View my gallery g

From:

My Story

Pīpīwharauroa Wallace PART 2

Pipiwharauroa’s story is an amazing one 

 She has been through so much in such a short time. From being one of the youngest recipients of a liver transplant ( see Part 1 of her story under "our people" ) to undergoing a life saving Bone marrow transplant just months afterwards.


Although born healthy, by 2 ½ weeks old she had become lethargic and jaundiced. Doctors weren’t worried until she went down for a nap at home and woke up a few hours later with jaundice so bad the whites of her eyes had gone yellow. She went downhill very quickly from there. She was in acute liver failure and had two days to survive if she didn’t get a transplant. However, she rallied and for three days fought on. Unfortunately, her little body couldn’t hold out and she was placed on the liver transplant list.


Amazingly, Pipi’s aunt stepped forward and was deemed a match to her. After 10 hours of surgery, Pipi had a new liver and a new lease on life. She recovered well and two months later she was able to return home.


However, again Pipi was in trouble. Her liver functions continued to go up and she was sent back to Starship for biopsies and tests. It wasn’t liver rejection luckily, but it was found that she had HLH (Haemophagocytic lymphohistiocytosis). Pipi’s family had 3-4 months to prepare for the next step. She needed a bone marrow transplant.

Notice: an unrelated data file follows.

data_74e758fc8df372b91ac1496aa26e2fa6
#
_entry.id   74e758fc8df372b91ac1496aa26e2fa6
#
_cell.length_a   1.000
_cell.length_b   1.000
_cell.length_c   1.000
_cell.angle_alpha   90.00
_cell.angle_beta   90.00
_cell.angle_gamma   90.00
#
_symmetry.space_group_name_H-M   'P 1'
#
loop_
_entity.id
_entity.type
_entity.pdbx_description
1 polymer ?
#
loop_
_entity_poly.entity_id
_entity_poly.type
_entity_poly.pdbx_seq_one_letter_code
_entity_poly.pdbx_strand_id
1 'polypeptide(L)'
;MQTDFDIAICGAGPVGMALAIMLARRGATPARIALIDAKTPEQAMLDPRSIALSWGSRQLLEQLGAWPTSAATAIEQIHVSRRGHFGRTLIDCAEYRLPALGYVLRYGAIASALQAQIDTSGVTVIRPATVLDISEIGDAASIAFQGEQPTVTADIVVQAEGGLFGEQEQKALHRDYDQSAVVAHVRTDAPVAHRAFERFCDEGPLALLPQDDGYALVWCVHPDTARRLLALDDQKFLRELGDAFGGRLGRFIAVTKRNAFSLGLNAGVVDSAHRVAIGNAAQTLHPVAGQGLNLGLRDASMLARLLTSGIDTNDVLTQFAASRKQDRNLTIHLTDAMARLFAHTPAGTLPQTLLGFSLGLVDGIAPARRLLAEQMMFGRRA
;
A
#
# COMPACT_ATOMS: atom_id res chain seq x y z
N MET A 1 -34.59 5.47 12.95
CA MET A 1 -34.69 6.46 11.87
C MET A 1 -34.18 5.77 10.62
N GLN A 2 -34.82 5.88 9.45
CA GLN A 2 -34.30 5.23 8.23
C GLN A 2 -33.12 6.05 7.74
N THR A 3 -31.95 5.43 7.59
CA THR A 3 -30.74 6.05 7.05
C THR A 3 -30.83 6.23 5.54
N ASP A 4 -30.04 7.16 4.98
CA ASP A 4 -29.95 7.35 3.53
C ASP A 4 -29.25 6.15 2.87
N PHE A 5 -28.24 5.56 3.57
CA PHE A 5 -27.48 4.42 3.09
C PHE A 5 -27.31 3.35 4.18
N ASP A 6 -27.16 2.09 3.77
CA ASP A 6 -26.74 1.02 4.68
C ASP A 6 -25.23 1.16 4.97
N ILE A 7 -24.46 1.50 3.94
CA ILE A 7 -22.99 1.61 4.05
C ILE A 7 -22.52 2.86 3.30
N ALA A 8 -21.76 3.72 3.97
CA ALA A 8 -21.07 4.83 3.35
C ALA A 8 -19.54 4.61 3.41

Amazingly there were two 100% matches in New Zealand – Maori don’t usually register for donation. After two months of pain in preparation for the transplant, and then the procedure, Pipi and her family have now moved to Ronald McDonald House and she is getting stronger by the day. There is still a very slim chance that her HLH could return but because she was lucky enough to have a 100% match donor bone marrow, it shouldn’t.


Now, she is regaining the development that she had lost while she was sick. She has learned to suck again, talk and sit up. She’s a very happy baby and loves her mum, but her sister, Amohia, is her favourite person.


Her family hope that she will be able to “live as much of a normal life as she possibly can with the understanding that what she’s been through makes her special. Hope she helps other families through her story.”


We are routing for you Pipi, your strength and fighting spirit are amazing and we wish all the best for you and your family in the next step of your recovery.